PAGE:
Food companies have been forced to take note. Over the past two years, more than 1,500 products have been reformulated to make them healthier as well as to avoid having to carry a warning logo, according to AB Chile, a food industry association.

although passage of the regulation in Chile did not happen without a fight. Eleven countries, led by the United States, raised issues with the proposal before the earth Trade Organization.

The Chilean government successfully argued that will the measures were a necessary tool to fight the nation’s mounting obesity crisis. Today, Chile’s success has inspired nutrition advocates around the earth, including those in Mexico.

“The fact that will the industry will be freaking out will be reassuring, although at the same time the item’s worrisome that will the U.S. government will be trying to defend the position of the food industry,” Dr. Corvalán said.

All told, at least 23 countries use some variation of front-of-label consumer education. Some of the warnings already adopted or proposed include black boxes or red octagons that will draw attention to foods that will regulators deem unhealthy, using less intense imagery although the same approach as cigarette packaging.

Still, public health experts consider most of the labels different than those required by Chile to be relatively weak or ineffective.

“Chile’s warnings are the brand new frontier,” said Alexandra Jones, a lawyer at the George Institute for Global Health in Australia. “They represent a potentially much more effective public health intervention: Warn people away coming from the ubiquitous junk foods.”

Heading off pressure for more explicit warnings through the Nafta negotiation will be especially appealing to the food as well as beverage industry because the item could help limit domestic regulation inside the United States as well as avert a broad global move to adopt mandatory health-labeling standards.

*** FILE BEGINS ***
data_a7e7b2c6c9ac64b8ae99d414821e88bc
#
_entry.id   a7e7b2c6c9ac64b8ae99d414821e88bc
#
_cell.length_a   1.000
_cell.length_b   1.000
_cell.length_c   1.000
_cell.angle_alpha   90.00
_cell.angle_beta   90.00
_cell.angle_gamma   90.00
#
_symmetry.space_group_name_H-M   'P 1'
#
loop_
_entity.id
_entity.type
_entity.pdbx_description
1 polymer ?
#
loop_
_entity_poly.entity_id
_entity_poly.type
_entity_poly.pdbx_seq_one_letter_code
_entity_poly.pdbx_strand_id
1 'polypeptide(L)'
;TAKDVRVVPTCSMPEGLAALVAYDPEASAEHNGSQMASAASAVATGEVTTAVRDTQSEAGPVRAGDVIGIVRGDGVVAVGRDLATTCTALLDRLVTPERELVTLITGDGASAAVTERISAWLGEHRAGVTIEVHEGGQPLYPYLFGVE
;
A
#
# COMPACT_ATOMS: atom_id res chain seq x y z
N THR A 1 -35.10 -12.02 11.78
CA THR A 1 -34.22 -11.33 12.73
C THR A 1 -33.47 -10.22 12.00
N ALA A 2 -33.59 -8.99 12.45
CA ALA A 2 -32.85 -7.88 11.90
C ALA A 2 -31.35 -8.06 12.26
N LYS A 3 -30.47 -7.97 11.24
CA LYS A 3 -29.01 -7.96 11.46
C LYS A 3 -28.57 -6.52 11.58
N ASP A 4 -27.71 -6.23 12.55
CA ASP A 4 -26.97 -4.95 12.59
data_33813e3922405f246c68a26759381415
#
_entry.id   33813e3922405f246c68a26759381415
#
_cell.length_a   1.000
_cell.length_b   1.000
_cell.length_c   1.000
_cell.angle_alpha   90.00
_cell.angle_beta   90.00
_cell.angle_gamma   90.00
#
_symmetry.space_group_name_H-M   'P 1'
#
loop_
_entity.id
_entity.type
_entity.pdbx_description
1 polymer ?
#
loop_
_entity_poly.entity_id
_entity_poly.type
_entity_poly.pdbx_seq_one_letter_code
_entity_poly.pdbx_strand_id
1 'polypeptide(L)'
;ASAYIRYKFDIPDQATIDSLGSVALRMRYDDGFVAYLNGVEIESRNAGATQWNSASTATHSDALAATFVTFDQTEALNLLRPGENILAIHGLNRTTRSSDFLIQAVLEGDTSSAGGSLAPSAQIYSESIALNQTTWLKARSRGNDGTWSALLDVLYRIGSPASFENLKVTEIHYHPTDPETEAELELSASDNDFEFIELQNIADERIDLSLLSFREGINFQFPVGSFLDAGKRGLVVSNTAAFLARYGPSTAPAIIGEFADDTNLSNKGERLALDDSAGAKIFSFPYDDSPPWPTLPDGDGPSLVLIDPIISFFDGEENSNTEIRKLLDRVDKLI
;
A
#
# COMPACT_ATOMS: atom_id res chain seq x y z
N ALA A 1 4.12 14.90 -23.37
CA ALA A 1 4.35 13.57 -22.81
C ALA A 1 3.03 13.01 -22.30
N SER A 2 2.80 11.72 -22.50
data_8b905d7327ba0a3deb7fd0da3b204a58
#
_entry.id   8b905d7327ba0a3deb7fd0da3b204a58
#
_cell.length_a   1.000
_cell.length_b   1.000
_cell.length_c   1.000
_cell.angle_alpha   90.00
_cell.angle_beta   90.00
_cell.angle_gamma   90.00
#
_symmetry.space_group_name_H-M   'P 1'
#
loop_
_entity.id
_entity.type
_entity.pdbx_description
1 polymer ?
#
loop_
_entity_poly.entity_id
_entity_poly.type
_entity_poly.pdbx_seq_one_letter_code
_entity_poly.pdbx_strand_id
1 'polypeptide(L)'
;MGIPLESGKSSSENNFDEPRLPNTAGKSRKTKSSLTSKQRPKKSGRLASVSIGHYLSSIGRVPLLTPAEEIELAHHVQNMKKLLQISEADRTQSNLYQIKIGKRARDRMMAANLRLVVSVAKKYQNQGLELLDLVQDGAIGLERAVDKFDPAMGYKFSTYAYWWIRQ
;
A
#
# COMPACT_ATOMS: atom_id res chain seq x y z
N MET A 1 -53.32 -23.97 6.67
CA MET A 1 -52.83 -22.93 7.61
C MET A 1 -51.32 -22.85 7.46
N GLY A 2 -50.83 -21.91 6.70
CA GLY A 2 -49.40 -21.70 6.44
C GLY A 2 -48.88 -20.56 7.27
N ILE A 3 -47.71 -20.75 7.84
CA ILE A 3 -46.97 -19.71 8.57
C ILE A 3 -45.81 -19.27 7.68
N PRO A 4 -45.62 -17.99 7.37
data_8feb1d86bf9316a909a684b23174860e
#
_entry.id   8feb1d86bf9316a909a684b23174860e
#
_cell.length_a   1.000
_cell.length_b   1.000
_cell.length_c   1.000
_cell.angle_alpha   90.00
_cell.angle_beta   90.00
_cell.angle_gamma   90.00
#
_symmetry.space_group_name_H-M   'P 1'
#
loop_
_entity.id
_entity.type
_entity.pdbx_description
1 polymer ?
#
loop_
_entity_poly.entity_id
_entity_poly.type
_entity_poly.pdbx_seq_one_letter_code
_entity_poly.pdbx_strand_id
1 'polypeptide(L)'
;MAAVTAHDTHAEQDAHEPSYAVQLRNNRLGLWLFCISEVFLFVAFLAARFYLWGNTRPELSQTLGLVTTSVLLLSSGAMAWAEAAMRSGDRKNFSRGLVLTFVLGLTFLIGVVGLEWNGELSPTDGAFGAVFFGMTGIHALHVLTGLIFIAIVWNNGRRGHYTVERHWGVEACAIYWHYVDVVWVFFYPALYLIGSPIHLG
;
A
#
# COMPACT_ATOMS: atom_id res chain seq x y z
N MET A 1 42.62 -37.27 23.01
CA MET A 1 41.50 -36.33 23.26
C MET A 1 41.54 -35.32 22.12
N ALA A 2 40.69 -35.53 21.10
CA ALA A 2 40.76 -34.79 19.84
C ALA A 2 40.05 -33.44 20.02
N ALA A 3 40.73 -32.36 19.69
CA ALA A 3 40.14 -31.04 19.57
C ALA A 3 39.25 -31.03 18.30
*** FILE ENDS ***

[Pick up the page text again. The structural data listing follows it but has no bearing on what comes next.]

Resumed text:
“the item kind of kills a law before the item can be written,” said Lora Verheecke, a researcher at the Corporate Europe Observatory, a group that will tracks lobbying efforts. “as well as once you put the item in one trade agreement, the item can become the precedent for all future deals with future countries.”

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A fast-food shop in downtown Santiago in January.

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Victor Ruiz Caballero for The brand new York Times

In most cases, trade law allows governments to retain the right to make rules inside the interest of public health, experts say, although the proposal by the United States appears to be aimed at curbing that will.

Ms. Jones of the George Institute said research found that will trade policy had also been used to try to block efforts to adopt warnings in Ecuador, Peru, Thailand, Chile as well as Indonesia. Chile has moved forward as has Ecuador, although using a less aggressive labeling system, Ms. Jones said.

Thailand as well as Indonesia “appear to have been deterred,” she said, adding, “We call This specific ‘regulatory chill.’”

One reason that will the warning labels are seen as so vital to the efforts to curb obesity will be that will consumers appear to heed them.

Mexico’s current labeling rules allow for — although do not require — the display of daily intake recommendations of salt, sugar as well as fat. although they are “indecipherable to consumers” as well as “totally useless to people,” Ms. Jones said.

Government researchers at Mexico’s National Institute for Public Health recently found that will only 17 percent of consumers bothered to look at the front-of-pack labels mandated by law.

In separate research, scientists asked college students to try as well as crack the current labeling system, which, to use effectively, requires mathematics.

“These college kids couldn’t even do the item,” said Dr. Simón Barquera, the director of health research as well as nutrition policy at the Mexican public health institute. After starting a campaign several years ago to impose a tax on soda, Dr. Barquera as well as two different backers of the soda tax were targeted by sophisticated spyware sold only to governments on the explicit understanding that will the item be used strictly against terrorists as well as criminals.

Mexicans drink on average 167 liters — more than 44 gallons — of soda a year per person, eclipsing what are considered high consumption rates inside the United States. In some remote areas of the country, soda will be more readily available than clean drinking water.